Nearby, a candidate for public advocate in New York City worried about the direction of the party.

    “We’ve got to recruit candidates,” said Mike Zumbluskas. “If you don’t have leaders, well, the grass roots can only grow so big. This country is going down the wrong road,” he said. He talked about an increasingly two-class society, one that churns out doctors and lawyers but neglects to teach others a trade, forcing blue-collar jobs offshore.

    “However, taking a controversial stand on abortion is not going to help his Reform Party candidacy in New York.

    “Let’s face it. It’s going to cost me votes. It doesn’t have to be.”

    Foster thinks otherwise.

    “The Reform Party is representing the American people, and I think what we are trying to do with this party is to represent the silent majority.”

    What of militia members with extreme views, such as Lindstedt?

    “I’ve met a lot of militiamen in Montana,” she said. “That’s the beauty of this party. We have people that believe so strongly in this nation. There are a few who would go to any extreme to promote their belief, but the vast majority of us believe in going the legal route.”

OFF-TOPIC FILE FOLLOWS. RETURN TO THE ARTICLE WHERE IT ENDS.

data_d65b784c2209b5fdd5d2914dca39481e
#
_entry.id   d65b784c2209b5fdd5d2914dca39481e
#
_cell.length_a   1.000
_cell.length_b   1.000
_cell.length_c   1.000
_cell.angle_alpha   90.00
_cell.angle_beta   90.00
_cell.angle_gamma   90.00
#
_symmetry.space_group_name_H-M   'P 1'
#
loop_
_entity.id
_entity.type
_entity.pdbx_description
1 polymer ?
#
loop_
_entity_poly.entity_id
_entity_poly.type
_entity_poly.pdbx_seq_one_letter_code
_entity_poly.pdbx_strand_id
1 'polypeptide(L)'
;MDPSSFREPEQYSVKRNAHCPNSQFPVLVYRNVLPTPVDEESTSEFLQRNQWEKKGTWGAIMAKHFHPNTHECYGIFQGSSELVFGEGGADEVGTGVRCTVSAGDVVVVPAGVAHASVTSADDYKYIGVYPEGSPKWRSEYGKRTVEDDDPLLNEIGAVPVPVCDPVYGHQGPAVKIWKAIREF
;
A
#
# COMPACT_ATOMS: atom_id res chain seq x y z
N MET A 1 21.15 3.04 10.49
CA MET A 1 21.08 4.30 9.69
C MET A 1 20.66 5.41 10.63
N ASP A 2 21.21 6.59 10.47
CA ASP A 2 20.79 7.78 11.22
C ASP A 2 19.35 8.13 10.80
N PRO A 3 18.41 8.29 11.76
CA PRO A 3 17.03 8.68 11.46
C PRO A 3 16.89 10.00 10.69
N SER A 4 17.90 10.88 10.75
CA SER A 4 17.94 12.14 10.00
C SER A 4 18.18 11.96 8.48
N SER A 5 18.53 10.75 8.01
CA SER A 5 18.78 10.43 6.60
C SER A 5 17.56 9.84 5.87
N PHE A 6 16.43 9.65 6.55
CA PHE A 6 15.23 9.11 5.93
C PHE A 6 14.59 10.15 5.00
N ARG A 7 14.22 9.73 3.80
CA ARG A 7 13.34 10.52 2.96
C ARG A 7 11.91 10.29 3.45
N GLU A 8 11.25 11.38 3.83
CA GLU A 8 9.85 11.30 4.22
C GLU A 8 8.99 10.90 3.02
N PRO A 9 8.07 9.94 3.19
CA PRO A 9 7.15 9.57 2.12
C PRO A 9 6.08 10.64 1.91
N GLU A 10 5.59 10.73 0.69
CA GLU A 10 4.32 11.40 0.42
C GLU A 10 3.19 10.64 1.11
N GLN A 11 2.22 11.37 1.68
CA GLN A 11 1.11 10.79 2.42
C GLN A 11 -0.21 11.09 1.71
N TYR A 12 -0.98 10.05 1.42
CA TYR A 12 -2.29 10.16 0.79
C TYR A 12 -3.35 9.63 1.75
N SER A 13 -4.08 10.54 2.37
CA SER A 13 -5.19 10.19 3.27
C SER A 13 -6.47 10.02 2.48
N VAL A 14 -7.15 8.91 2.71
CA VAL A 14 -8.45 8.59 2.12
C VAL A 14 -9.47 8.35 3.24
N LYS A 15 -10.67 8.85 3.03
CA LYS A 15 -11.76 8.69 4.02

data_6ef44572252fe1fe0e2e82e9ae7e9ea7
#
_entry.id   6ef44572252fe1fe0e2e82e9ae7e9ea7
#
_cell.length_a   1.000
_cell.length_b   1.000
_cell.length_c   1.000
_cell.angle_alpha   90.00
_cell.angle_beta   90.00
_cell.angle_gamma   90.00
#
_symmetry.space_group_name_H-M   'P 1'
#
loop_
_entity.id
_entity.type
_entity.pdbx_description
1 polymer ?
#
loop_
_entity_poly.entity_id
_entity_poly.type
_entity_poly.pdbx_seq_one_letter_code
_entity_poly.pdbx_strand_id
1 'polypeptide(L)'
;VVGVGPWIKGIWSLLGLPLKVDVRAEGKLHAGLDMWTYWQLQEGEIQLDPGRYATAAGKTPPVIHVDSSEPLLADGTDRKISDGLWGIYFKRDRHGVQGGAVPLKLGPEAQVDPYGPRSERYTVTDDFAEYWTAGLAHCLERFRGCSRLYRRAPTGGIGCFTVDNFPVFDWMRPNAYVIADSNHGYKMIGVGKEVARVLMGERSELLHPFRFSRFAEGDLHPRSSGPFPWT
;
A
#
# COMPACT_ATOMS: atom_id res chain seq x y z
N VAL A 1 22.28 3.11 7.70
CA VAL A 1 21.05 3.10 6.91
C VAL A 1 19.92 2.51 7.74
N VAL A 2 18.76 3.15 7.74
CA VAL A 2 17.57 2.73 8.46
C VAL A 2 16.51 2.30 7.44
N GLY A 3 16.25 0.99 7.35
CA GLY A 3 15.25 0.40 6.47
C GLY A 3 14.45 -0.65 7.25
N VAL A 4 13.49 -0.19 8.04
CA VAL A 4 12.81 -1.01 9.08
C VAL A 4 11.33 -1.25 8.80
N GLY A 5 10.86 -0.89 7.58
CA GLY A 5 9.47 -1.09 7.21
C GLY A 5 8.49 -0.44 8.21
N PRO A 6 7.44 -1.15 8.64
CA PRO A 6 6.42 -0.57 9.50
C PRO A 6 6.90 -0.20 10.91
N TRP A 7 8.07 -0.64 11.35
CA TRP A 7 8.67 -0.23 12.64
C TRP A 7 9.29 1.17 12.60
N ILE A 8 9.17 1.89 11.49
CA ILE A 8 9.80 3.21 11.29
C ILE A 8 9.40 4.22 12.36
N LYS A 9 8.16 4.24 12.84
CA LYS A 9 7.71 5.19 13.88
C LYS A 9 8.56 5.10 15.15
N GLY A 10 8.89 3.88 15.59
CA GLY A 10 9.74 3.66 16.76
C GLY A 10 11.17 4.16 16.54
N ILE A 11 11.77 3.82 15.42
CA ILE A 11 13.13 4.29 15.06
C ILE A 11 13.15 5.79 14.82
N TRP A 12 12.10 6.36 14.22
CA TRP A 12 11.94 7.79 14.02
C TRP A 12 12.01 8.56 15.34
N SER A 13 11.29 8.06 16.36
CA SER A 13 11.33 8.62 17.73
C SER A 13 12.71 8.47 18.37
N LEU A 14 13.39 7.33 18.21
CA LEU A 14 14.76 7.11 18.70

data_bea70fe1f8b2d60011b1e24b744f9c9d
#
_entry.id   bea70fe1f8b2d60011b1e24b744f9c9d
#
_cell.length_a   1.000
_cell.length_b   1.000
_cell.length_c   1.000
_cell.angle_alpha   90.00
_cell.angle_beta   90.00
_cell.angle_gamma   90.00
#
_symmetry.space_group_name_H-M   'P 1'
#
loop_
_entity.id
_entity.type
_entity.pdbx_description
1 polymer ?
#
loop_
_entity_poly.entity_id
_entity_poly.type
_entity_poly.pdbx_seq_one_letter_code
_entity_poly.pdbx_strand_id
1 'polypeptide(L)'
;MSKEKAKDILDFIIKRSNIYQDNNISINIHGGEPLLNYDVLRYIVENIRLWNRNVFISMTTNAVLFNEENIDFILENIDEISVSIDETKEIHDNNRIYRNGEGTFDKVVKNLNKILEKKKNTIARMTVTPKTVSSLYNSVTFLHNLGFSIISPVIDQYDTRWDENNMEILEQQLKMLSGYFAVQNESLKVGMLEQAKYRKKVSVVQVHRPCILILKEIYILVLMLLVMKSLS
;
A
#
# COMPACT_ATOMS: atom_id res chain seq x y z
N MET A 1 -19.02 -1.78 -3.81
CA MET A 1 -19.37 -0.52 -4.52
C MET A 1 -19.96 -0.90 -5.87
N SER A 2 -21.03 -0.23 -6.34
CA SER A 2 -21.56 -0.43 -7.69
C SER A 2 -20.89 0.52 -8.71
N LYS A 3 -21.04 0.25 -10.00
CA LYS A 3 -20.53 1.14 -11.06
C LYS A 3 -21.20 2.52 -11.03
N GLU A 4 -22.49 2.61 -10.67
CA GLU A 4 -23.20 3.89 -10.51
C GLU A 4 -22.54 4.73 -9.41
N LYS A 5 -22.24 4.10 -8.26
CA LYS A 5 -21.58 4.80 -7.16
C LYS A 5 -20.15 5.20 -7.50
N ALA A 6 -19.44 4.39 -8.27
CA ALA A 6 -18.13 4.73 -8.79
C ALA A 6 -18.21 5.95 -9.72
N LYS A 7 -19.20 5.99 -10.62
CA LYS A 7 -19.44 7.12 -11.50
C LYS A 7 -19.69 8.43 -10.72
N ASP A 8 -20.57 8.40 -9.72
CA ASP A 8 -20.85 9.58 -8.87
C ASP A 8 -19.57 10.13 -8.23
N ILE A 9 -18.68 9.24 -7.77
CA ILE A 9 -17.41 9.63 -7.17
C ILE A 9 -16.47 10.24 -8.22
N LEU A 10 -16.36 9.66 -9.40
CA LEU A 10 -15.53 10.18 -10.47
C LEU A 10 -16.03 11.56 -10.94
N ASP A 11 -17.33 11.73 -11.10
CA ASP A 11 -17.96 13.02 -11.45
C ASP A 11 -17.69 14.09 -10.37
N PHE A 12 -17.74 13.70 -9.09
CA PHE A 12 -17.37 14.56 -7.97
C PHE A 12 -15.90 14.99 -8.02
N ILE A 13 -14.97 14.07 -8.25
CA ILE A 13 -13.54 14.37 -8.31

17. ‘ If Marco Rubio is the nominee, there is no chance the alt right will support him.’

    I heard we should start calling him, Marco Foamio.

  18. This crazy idea that White people cannot be represented in a country they founded is so stupid only a jew would be dumb enough to say it out loud. These delusional fuckers really believe they can say anything repeatedly and it will be accepted.
    The fact that it has now been demonstrably proved that brown and blacks are so intellectually inferior they are incapable of even managing or sustaining a Western style country when it is simply handed to them makes it even stupider for these crazy jewboys to keep saying this, but you know don’t expect schlomo to ever catch on. The jew has never had a coherent thought and is so self-centered and self-absorbed it doesn’t even see the World. And even if it looks it sees it the opposite of the way it is anyway. To schlomo and his diseased mind, the blacks are hard working intelligent friends, and Whites are dumb and backwards violent savages. Schlomo was made by Satan. He does really poor work as you can see.

  19. This was a good article until the very last line. I don’t know why you had to bring up that filthy disgusting skank KK.